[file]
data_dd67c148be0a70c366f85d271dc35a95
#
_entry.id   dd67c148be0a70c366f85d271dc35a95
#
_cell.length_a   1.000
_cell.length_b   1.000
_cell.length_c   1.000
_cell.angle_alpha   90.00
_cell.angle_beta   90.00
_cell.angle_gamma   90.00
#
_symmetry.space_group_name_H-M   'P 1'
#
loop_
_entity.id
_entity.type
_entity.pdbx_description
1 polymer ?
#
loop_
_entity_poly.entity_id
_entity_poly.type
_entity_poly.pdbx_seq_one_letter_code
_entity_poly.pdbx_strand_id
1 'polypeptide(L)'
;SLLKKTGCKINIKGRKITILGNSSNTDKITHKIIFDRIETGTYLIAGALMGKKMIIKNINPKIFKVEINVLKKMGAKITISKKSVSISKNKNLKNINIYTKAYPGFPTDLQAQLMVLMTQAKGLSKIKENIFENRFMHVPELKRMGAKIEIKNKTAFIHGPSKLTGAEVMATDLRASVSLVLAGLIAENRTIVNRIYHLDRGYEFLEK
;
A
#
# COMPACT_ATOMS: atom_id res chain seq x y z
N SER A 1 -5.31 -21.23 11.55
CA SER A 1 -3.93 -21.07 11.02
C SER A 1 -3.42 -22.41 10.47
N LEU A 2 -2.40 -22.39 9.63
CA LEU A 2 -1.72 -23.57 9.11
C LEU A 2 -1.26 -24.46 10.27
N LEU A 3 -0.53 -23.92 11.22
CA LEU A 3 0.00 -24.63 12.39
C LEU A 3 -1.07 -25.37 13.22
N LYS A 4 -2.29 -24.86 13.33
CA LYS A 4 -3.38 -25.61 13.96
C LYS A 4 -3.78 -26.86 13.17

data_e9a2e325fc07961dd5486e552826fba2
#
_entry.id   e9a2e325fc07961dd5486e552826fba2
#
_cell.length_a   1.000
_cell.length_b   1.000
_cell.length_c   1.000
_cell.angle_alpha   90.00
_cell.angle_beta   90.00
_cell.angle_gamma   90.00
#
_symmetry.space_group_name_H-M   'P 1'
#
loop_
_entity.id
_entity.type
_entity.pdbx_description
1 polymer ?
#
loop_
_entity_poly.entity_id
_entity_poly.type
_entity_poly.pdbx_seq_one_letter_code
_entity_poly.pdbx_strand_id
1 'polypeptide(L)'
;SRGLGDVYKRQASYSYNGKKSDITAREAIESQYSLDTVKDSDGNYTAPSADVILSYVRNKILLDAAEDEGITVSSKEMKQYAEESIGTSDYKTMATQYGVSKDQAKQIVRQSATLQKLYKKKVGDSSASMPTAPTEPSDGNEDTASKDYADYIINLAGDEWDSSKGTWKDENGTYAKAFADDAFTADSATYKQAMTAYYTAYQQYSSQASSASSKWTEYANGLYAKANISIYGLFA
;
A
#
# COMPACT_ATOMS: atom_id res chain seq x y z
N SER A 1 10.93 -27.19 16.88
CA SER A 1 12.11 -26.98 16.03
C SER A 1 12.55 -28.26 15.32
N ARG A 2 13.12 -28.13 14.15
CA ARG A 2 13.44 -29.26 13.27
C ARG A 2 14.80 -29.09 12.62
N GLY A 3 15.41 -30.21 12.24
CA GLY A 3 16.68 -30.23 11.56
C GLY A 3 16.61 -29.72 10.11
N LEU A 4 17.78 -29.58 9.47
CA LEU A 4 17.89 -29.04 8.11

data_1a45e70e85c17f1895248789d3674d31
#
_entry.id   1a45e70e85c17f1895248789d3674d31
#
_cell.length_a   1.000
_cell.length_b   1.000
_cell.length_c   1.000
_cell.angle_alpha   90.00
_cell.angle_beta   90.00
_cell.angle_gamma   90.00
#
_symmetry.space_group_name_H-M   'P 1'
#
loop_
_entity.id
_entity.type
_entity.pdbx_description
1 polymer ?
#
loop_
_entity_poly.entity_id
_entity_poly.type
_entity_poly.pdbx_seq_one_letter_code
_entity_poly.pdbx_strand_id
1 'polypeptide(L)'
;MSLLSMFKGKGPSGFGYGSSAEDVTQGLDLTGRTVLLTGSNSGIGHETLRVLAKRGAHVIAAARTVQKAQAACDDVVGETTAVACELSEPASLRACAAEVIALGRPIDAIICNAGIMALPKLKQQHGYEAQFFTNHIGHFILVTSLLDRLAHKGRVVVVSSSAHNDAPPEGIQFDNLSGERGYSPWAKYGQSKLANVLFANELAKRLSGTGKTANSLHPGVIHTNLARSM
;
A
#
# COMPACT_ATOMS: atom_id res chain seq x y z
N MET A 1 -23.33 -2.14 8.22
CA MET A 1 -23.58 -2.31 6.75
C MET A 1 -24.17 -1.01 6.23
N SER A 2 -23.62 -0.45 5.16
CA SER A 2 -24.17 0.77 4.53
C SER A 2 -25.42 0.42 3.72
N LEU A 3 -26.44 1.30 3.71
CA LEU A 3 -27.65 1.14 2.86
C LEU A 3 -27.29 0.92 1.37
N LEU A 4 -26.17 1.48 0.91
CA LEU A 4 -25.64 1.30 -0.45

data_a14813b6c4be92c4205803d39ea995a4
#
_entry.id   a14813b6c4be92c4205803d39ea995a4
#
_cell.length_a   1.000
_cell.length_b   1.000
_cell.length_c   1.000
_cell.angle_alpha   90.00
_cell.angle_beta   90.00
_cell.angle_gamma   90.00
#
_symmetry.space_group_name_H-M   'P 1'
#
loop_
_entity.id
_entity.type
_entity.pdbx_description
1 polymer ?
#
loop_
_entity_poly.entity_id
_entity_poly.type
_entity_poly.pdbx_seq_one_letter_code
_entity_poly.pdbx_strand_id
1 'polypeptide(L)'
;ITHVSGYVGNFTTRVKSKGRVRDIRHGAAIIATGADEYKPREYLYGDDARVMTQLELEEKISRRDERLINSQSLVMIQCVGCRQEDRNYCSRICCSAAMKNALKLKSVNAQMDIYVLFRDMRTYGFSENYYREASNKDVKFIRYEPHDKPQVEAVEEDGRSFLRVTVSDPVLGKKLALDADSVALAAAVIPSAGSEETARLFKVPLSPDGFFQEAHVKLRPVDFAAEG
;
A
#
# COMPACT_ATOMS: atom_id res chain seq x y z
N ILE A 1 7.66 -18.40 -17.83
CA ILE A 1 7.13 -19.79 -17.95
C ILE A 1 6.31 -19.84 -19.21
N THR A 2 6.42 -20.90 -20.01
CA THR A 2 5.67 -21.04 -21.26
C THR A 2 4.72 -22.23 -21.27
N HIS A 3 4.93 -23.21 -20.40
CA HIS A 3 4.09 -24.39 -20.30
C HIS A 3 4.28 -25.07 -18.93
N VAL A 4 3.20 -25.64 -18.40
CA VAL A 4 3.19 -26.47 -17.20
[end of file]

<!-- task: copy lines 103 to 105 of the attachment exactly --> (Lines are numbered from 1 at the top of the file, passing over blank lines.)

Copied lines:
loop_
_entity_poly.entity_id
_entity_poly.type